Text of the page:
FAQ College: Frequently Asked Questions about College Admissions and Costs

Question of the Week: What is a likely letter?

person raising hand in classA “likely letter” is a letter from the college admissions office stating that you are likely to be admitted as long as nothing changes before the official admissions deadline. They are not formal offers of admissions–just notices that students are very “likely” to be admitted. Students receive likely letters a month or two before the regular admissions decision deadline.

Likely letters are common for athletic recruits to the Ivy League. Since Ivy League schools don’t award athletic scholarships, they use likely letters as a means to indicate to the athlete that they will be accepted at the school. According to Tier One Athletics, “it varies from between sports and schools, but 2/3 to 3/4 of the varsity athletes in the Ivy League are Likely Letter recruits. ”

However, it isn’t only athletes that receive likely letters. According to the Harvard Crimson, the admissions office sent out 300 likely letters in 2011 and 100 of them were addressed to non-athletes. Instead of offering these students early admissions, they receive likely letters. At Brown, approximately 1/5 of the class receives likely letter with about half sent to athletes.

It’s not just Ivy League schools that send out likely letters. The University of Virginia also sends out likely letters. Other schools that send out versions of the likely letter are Smith, Clark, and Grinnell.

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FAQ College Money Issues

An outside scholarship is one that is not part of the financial aid package awarded to you by the college ...
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Scholarships are taxable depending on what they are spent on. If you are a degree candidate, the amount of your ...
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Yes. You can appeal your financial aid award if there has been a change in your family circumstance or if ...
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Students can enter up to 10 schools on the FAFSA if completed on the web. Any schools added after the ...
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There are very few situations when applying for financial aid could possibly hurt your chances for admissions. For your financial ...
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Public colleges and universities charge non-residents higher tuition than in-state residents. Therefore, students who want to attend an out-of-state public ...
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Even if you think your parents make too much money to qualify for financial aid, you should still fill out ...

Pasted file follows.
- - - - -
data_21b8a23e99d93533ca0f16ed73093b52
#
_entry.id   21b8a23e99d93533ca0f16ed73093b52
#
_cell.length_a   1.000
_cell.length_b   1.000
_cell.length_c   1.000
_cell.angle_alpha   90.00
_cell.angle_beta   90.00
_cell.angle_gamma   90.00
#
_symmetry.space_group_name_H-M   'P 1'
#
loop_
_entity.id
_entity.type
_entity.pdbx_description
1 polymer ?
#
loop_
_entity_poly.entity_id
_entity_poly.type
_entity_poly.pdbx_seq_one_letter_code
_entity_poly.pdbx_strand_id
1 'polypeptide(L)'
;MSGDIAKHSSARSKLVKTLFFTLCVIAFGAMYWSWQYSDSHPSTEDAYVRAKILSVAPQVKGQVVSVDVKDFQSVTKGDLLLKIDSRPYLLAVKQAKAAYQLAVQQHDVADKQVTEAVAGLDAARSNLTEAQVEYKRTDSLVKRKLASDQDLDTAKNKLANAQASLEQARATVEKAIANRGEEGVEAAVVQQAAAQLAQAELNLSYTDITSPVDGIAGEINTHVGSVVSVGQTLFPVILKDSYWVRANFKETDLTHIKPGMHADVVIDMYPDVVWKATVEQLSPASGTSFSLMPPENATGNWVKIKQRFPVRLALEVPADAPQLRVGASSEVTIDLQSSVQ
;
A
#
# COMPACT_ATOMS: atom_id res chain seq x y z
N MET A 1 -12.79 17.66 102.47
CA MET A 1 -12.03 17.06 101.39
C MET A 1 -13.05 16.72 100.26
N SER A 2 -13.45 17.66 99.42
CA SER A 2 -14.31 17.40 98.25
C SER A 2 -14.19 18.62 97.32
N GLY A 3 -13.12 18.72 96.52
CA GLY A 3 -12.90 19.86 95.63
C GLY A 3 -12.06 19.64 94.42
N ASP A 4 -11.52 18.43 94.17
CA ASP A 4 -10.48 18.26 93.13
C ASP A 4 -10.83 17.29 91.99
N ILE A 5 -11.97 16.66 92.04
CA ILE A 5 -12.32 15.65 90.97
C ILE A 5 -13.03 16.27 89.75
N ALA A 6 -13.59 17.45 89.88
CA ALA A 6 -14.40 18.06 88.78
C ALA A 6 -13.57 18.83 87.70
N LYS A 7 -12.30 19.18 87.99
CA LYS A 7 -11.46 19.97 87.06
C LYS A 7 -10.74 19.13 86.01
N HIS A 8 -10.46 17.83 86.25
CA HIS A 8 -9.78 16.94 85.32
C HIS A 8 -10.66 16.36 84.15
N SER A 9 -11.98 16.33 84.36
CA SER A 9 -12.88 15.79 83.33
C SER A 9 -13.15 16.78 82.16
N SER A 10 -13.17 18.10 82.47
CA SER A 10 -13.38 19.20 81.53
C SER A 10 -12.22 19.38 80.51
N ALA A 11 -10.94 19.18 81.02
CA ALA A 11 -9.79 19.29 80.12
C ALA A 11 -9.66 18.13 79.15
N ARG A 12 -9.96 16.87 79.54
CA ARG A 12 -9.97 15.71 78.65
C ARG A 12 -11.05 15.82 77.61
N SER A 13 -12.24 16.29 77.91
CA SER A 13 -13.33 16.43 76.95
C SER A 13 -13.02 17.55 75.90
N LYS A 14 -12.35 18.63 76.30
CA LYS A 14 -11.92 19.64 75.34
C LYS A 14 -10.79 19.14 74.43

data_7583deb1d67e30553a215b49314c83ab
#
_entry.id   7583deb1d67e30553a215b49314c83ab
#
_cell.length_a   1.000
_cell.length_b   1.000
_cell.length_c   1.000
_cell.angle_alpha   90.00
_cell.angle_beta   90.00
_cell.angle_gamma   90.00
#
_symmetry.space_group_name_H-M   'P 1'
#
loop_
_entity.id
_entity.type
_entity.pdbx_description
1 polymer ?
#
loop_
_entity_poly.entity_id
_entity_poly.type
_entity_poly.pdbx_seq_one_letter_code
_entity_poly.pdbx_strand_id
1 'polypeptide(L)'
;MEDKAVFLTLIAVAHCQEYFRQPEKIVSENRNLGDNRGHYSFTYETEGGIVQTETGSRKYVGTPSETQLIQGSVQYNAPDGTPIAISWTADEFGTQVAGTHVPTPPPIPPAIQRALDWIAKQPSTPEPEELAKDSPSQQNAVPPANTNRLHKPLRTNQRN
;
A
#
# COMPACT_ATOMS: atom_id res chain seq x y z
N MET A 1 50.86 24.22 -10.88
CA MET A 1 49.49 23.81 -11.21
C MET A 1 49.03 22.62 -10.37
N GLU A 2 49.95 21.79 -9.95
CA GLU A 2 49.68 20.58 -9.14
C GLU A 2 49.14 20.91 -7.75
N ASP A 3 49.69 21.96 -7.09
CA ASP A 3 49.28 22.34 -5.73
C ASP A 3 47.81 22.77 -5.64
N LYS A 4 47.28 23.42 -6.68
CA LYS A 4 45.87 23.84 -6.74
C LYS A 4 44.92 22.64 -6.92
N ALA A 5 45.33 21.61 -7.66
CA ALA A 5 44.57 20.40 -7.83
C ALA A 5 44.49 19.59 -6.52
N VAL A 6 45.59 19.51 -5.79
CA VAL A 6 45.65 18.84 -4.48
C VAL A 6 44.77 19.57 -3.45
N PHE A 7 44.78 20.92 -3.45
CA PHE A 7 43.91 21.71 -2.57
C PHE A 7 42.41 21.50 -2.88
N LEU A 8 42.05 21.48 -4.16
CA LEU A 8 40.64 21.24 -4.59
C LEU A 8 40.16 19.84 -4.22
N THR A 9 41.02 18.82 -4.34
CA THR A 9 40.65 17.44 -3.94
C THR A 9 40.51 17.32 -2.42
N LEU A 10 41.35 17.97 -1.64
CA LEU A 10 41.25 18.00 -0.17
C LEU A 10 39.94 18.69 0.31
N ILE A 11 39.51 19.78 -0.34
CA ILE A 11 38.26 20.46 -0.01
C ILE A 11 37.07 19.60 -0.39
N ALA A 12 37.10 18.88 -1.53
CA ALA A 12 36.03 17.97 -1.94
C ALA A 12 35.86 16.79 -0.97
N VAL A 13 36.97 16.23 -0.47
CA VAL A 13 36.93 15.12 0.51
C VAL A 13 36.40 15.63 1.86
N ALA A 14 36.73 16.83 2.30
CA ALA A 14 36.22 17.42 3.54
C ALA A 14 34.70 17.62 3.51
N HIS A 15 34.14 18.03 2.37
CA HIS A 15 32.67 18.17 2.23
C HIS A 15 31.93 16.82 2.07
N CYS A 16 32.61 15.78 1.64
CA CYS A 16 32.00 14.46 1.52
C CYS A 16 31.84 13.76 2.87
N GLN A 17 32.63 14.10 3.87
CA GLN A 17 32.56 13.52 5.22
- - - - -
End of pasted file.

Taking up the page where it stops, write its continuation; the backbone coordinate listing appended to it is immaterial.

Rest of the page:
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Net price calculators (NPC) are a way for students and their families to estimate how much it would cost to ...
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In the most general terms, Average Net Price is the price that students actually pay for college as opposed to ...
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A financial aid gap occurs when a college’s financial aid award for a student doesn’t meet the student’s financial need ...
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Merit aid refers to college awarded financial aid that is not based on financial need. The most commonly recognized form ...
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Self-help financial aid is aid that the student earns through work or is required to pay back. Student loans and ...
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Federal, state, loan disbursements, and institutional financial aid is distributed through your college. Outside scholarships maybe be distributed directly to ...
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There are specific limits for federal financial aid programs. Since July 1, 2013, first time borrowers of subsidized loans are ...
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For students with divorced parents, the custodial parent is the one the parent they lived with the for the previous ...
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529 Plans are college savings plans operated by the state or educational institution. The main advantage of a 529 plan ...
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Private education loans are loans  to college students made by financial institutions such as banks and credit unions. The do ...
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Colleges and universities award students financial aid packages to help cover the cost of attendance. The package is typically made ...
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There are four types of federal loans. Three are loans to students and one is a loan to parents. The ...
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The Federal Supplemental Educational Opportunity Grants (SEOG) program is a campus-based aid program. The school’s financial aid office receives a ...
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There are four major federal grant programs available for undergraduates: Federal Pell Grants Federal Supplemental Educational Opportunity Grants (FSEOG) Teach ...